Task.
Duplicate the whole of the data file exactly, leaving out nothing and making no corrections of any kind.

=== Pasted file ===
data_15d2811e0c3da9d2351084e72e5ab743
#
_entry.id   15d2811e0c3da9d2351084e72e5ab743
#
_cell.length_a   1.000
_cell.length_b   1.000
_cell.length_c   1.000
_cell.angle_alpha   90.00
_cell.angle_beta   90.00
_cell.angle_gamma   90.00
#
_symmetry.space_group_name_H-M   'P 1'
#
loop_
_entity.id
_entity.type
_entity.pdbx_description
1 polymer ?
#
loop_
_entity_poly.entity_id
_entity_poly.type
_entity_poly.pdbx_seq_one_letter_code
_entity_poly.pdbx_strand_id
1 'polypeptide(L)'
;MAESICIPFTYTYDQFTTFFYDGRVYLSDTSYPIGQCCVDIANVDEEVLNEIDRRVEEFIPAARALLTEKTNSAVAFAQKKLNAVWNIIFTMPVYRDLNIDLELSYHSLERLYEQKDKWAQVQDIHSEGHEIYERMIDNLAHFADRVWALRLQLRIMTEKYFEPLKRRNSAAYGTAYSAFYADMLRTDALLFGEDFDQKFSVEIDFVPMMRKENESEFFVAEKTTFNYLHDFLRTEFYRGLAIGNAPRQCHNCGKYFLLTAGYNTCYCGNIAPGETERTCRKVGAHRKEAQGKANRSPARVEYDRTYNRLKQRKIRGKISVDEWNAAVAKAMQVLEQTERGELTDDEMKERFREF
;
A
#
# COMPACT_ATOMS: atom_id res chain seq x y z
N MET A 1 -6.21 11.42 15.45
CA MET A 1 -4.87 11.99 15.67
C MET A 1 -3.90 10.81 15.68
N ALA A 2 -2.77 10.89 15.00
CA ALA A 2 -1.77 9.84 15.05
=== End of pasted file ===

data_15d2811e0c3da9d2351084e72e5ab743
#
_entry.id   15d2811e0c3da9d2351084e72e5ab743
#
_cell.length_a   1.000
_cell.length_b   1.000
_cell.length_c   1.000
_cell.angle_alpha   90.00
_cell.angle_beta   90.00
_cell.angle_gamma   90.00
#
_symmetry.space_group_name_H-M   'P 1'
#
loop_
_entity.id
_entity.type
_entity.pdbx_description
1 polymer ?
#
loop_
_entity_poly.entity_id
_entity_poly.type
_entity_poly.pdbx_seq_one_letter_code
_entity_poly.pdbx_strand_id
1 'polypeptide(L)'
;MAESICIPFTYTYDQFTTFFYDGRVYLSDTSYPIGQCCVDIANVDEEVLNEIDRRVEEFIPAARALLTEKTNSAVAFAQKKLNAVWNIIFTMPVYRDLNIDLELSYHSLERLYEQKDKWAQVQDIHSEGHEIYERMIDNLAHFADRVWALRLQLRIMTEKYFEPLKRRNSAAYGTAYSAFYADMLRTDALLFGEDFDQKFSVEIDFVPMMRKENESEFFVAEKTTFNYLHDFLRTEFYRGLAIGNAPRQCHNCGKYFLLTAGYNTCYCGNIAPGETERTCRKVGAHRKEAQGKANRSPARVEYDRTYNRLKQRKIRGKISVDEWNAAVAKAMQVLEQTERGELTDDEMKERFREF
;
A
#
# COMPACT_ATOMS: atom_id res chain seq x y z
N MET A 1 -6.21 11.42 15.45
CA MET A 1 -4.87 11.99 15.67
C MET A 1 -3.90 10.81 15.68
N ALA A 2 -2.77 10.89 15.00
CA ALA A 2 -1.77 9.84 15.05